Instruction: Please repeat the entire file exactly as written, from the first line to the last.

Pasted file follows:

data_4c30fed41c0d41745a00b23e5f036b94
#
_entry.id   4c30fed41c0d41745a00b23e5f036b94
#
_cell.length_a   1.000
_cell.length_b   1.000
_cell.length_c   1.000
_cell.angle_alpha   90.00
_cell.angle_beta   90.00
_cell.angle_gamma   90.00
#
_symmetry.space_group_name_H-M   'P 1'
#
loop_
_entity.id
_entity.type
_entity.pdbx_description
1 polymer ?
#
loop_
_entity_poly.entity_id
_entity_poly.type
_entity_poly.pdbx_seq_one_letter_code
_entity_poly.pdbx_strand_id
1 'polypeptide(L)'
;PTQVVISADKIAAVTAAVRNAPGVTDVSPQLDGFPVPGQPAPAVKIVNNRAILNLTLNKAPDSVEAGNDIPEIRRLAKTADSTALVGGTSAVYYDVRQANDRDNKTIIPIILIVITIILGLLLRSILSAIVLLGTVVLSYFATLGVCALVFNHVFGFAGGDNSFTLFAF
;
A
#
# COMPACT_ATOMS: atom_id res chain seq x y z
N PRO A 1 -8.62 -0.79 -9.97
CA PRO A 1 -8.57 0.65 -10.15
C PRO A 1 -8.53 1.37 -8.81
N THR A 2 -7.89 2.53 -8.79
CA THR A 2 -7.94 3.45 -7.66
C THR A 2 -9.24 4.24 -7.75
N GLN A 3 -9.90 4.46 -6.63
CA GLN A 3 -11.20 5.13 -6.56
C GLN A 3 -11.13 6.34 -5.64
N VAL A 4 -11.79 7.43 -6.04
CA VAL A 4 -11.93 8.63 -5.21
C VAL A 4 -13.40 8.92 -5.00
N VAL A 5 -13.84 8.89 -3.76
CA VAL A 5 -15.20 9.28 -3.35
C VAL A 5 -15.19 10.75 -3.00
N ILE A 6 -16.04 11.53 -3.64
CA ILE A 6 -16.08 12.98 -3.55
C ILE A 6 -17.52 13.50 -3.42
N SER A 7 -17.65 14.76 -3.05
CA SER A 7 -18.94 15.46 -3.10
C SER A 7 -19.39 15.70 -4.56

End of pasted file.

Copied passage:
data_4c30fed41c0d41745a00b23e5f036b94
#
_entry.id   4c30fed41c0d41745a00b23e5f036b94
#
_cell.length_a   1.000
_cell.length_b   1.000
_cell.length_c   1.000
_cell.angle_alpha   90.00
_cell.angle_beta   90.00
_cell.angle_gamma   90.00
#
_symmetry.space_group_name_H-M   'P 1'
#
loop_
_entity.id
_entity.type
_entity.pdbx_description
1 polymer ?
#
loop_
_entity_poly.entity_id
_entity_poly.type
_entity_poly.pdbx_seq_one_letter_code
_entity_poly.pdbx_strand_id
1 'polypeptide(L)'
;PTQVVISADKIAAVTAAVRNAPGVTDVSPQLDGFPVPGQPAPAVKIVNNRAILNLTLNKAPDSVEAGNDIPEIRRLAKTADSTALVGGTSAVYYDVRQANDRDNKTIIPIILIVITIILGLLLRSILSAIVLLGTVVLSYFATLGVCALVFNHVFGFAGGDNSFTLFAF
;
A
#
# COMPACT_ATOMS: atom_id res chain seq x y z
N PRO A 1 -8.62 -0.79 -9.97
CA PRO A 1 -8.57 0.65 -10.15
C PRO A 1 -8.53 1.37 -8.81
N THR A 2 -7.89 2.53 -8.79
CA THR A 2 -7.94 3.45 -7.66
C THR A 2 -9.24 4.24 -7.75
N GLN A 3 -9.90 4.46 -6.63
CA GLN A 3 -11.20 5.13 -6.56
C GLN A 3 -11.13 6.34 -5.64
N VAL A 4 -11.79 7.43 -6.04
CA VAL A 4 -11.93 8.63 -5.21
C VAL A 4 -13.40 8.92 -5.00
N VAL A 5 -13.84 8.89 -3.76
CA VAL A 5 -15.20 9.28 -3.35
C VAL A 5 -15.19 10.75 -3.00
N ILE A 6 -16.04 11.53 -3.64
CA ILE A 6 -16.08 12.98 -3.55
C ILE A 6 -17.52 13.50 -3.42
N SER A 7 -17.65 14.76 -3.05
CA SER A 7 -18.94 15.46 -3.10
C SER A 7 -19.39 15.70 -4.56